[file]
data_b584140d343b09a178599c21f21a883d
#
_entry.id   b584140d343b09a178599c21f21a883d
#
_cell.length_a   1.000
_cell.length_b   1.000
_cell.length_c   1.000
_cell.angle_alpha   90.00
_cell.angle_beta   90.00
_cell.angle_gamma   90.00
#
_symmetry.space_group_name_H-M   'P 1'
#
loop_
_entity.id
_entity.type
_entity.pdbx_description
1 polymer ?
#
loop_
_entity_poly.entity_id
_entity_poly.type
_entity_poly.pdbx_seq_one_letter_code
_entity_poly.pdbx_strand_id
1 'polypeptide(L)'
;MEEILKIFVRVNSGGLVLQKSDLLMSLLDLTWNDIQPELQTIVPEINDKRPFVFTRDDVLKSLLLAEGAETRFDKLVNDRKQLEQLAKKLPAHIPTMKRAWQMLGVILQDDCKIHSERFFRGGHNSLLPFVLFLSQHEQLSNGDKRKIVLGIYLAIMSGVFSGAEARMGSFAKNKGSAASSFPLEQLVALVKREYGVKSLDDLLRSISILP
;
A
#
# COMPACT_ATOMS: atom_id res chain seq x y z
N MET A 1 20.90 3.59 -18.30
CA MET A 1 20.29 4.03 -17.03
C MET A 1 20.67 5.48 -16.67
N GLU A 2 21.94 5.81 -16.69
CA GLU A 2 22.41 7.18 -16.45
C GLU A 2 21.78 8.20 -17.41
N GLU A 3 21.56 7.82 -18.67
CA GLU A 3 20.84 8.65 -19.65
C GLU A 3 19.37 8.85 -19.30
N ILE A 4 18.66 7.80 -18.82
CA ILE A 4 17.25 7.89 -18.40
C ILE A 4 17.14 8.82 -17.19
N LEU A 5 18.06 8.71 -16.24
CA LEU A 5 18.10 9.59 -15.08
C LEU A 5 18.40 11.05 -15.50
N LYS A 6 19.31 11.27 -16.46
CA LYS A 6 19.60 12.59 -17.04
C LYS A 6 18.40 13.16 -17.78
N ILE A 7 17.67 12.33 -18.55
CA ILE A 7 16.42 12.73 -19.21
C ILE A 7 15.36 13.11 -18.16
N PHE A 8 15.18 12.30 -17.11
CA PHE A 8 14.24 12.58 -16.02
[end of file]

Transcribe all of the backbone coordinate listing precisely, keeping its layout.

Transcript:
data_b584140d343b09a178599c21f21a883d
#
_entry.id   b584140d343b09a178599c21f21a883d
#
_cell.length_a   1.000
_cell.length_b   1.000
_cell.length_c   1.000
_cell.angle_alpha   90.00
_cell.angle_beta   90.00
_cell.angle_gamma   90.00
#
_symmetry.space_group_name_H-M   'P 1'
#
loop_
_entity.id
_entity.type
_entity.pdbx_description
1 polymer ?
#
loop_
_entity_poly.entity_id
_entity_poly.type
_entity_poly.pdbx_seq_one_letter_code
_entity_poly.pdbx_strand_id
1 'polypeptide(L)'
;MEEILKIFVRVNSGGLVLQKSDLLMSLLDLTWNDIQPELQTIVPEINDKRPFVFTRDDVLKSLLLAEGAETRFDKLVNDRKQLEQLAKKLPAHIPTMKRAWQMLGVILQDDCKIHSERFFRGGHNSLLPFVLFLSQHEQLSNGDKRKIVLGIYLAIMSGVFSGAEARMGSFAKNKGSAASSFPLEQLVALVKREYGVKSLDDLLRSISILP
;
A
#
# COMPACT_ATOMS: atom_id res chain seq x y z
N MET A 1 20.90 3.59 -18.30
CA MET A 1 20.29 4.03 -17.03
C MET A 1 20.67 5.48 -16.67
N GLU A 2 21.94 5.81 -16.69
CA GLU A 2 22.41 7.18 -16.45
C GLU A 2 21.78 8.20 -17.41
N GLU A 3 21.56 7.82 -18.67
CA GLU A 3 20.84 8.65 -19.65
C GLU A 3 19.37 8.85 -19.30
N ILE A 4 18.66 7.80 -18.82
CA ILE A 4 17.25 7.89 -18.40
C ILE A 4 17.14 8.82 -17.19
N LEU A 5 18.06 8.71 -16.24
CA LEU A 5 18.10 9.59 -15.08
C LEU A 5 18.40 11.05 -15.50
N LYS A 6 19.31 11.27 -16.46
CA LYS A 6 19.60 12.59 -17.04
C LYS A 6 18.40 13.16 -17.78
N ILE A 7 17.67 12.33 -18.55
CA ILE A 7 16.42 12.73 -19.21
C ILE A 7 15.36 13.11 -18.16
N PHE A 8 15.18 12.30 -17.11
CA PHE A 8 14.24 12.58 -16.02